Stressing collaboration, ACP issues position paper on retail clinics
PHILADELPHIA — The American College of Physicians has issued a position paper on retail clinics whose executive summary was published today in the Annals of Internal Medicine, emphasizing the importance of collaboration between doctors and retail clinics.
The Associated Press recently reported that the rise of retail clinics has sparked a change in the relationship between physicians and patients, and the ACP’s position paper seems to be aware of this shift. The paper shows some concern that patients will begin looking to retail clinics instead of primary care.
“Retail health clinics should serve as an episodic alternative to care from an established primary care practice for relatively healthy patients without complex medical histories,” the ACP wrote as its first recommendation, adding, “Ideally, all patients should establish a longitudinal care relationship with a physician. Physicians should discuss circumstances in which the use of a retail health clinic might be appropriate.”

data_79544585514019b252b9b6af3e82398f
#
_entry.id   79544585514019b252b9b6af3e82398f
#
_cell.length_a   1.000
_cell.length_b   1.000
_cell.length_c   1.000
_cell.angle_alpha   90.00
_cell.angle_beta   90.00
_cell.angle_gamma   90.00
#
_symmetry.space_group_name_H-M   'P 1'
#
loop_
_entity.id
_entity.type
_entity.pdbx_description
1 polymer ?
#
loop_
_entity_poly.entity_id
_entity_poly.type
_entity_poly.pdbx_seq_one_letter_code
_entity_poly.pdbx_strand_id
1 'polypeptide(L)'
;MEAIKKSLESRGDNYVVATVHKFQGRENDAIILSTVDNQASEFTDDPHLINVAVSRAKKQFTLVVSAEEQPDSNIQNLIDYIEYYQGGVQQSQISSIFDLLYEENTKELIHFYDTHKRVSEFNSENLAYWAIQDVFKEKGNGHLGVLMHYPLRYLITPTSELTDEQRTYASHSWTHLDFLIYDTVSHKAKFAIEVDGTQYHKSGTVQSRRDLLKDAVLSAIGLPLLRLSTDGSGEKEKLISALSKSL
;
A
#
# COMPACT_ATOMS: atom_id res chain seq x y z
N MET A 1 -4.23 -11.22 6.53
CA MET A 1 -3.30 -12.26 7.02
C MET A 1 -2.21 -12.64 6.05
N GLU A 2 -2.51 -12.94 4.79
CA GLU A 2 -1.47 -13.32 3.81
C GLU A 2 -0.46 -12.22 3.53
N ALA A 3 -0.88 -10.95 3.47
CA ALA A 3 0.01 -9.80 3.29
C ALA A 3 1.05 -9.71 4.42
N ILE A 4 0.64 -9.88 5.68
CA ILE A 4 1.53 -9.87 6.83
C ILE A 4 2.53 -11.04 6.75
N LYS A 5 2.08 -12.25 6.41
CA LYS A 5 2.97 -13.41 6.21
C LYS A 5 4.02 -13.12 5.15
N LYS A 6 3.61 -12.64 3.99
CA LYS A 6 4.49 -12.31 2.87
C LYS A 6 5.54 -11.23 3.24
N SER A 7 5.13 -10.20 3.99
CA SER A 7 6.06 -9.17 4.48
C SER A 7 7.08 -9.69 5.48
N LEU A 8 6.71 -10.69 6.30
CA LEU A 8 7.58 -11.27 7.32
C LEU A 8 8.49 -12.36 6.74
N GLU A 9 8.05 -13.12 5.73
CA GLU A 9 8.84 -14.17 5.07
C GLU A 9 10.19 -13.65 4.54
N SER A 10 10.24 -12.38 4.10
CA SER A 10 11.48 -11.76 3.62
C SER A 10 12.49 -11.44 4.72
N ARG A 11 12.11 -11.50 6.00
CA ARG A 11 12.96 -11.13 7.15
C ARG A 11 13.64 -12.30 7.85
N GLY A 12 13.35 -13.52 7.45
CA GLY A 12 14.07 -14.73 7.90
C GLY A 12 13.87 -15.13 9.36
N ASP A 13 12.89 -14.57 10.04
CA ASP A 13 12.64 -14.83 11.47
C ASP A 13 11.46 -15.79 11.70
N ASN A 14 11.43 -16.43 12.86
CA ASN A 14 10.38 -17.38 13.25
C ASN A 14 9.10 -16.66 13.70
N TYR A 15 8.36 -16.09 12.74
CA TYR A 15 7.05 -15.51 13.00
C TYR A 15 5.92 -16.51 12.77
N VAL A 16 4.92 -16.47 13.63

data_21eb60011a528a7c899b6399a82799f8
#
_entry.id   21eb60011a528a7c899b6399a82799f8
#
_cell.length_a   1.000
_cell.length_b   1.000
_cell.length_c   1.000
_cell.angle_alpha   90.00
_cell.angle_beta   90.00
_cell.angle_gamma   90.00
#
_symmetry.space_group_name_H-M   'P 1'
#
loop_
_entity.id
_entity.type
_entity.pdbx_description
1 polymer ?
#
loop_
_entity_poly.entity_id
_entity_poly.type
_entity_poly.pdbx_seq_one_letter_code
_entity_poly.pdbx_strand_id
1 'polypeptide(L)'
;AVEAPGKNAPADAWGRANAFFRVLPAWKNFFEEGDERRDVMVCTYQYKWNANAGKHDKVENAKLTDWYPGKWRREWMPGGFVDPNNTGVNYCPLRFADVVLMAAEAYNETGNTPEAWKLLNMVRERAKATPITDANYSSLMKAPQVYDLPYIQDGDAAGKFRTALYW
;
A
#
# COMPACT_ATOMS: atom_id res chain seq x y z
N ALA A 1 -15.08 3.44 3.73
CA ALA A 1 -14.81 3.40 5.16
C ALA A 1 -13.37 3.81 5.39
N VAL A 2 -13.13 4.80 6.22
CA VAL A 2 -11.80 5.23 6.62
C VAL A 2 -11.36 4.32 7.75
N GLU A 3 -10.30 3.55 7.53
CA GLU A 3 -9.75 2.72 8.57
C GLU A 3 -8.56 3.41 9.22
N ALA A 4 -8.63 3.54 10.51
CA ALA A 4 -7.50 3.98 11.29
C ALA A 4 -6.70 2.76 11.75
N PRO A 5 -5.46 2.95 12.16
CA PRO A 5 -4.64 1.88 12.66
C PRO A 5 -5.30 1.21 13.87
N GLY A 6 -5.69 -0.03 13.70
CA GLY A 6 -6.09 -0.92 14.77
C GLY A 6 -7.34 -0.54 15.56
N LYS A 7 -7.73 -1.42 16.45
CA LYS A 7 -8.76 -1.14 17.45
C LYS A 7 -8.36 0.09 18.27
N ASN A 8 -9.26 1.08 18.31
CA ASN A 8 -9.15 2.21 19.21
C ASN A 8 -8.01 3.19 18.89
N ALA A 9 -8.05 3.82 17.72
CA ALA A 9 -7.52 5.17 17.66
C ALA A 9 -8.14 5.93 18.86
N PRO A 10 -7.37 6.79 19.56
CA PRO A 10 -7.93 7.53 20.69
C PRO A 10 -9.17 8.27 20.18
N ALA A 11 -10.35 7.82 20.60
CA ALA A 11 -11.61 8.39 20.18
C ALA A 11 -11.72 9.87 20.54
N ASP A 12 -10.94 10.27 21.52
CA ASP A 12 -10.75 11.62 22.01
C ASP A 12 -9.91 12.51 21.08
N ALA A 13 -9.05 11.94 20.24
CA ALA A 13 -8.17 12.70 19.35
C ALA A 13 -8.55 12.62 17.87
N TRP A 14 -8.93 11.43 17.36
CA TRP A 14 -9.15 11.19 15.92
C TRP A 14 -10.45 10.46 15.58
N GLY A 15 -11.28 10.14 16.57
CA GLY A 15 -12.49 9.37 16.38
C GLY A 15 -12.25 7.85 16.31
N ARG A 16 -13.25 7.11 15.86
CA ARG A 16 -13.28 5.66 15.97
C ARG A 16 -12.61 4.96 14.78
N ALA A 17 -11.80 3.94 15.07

In an effort to avoid what could become a tug-of-war over patients between retail clinics and primary care, the ACP stressed the need for collaboration between the two to create system in which patients can benefit from both, with communication at its center.
“ACP believes it is primarily the responsibility of the retail health clinic to promptly communicate information about a retail health clinic visit to a patient's primary care physician, including but not limited to the administration of any vaccination, prescriptions, tests, or postcare instructions,” the paper says in another recommendation. “A balance must be struck between the convenience and access retail clinics provide and the importance of longitudinal relationships between patients and physicians, particularly for patients who have complex medical histories.”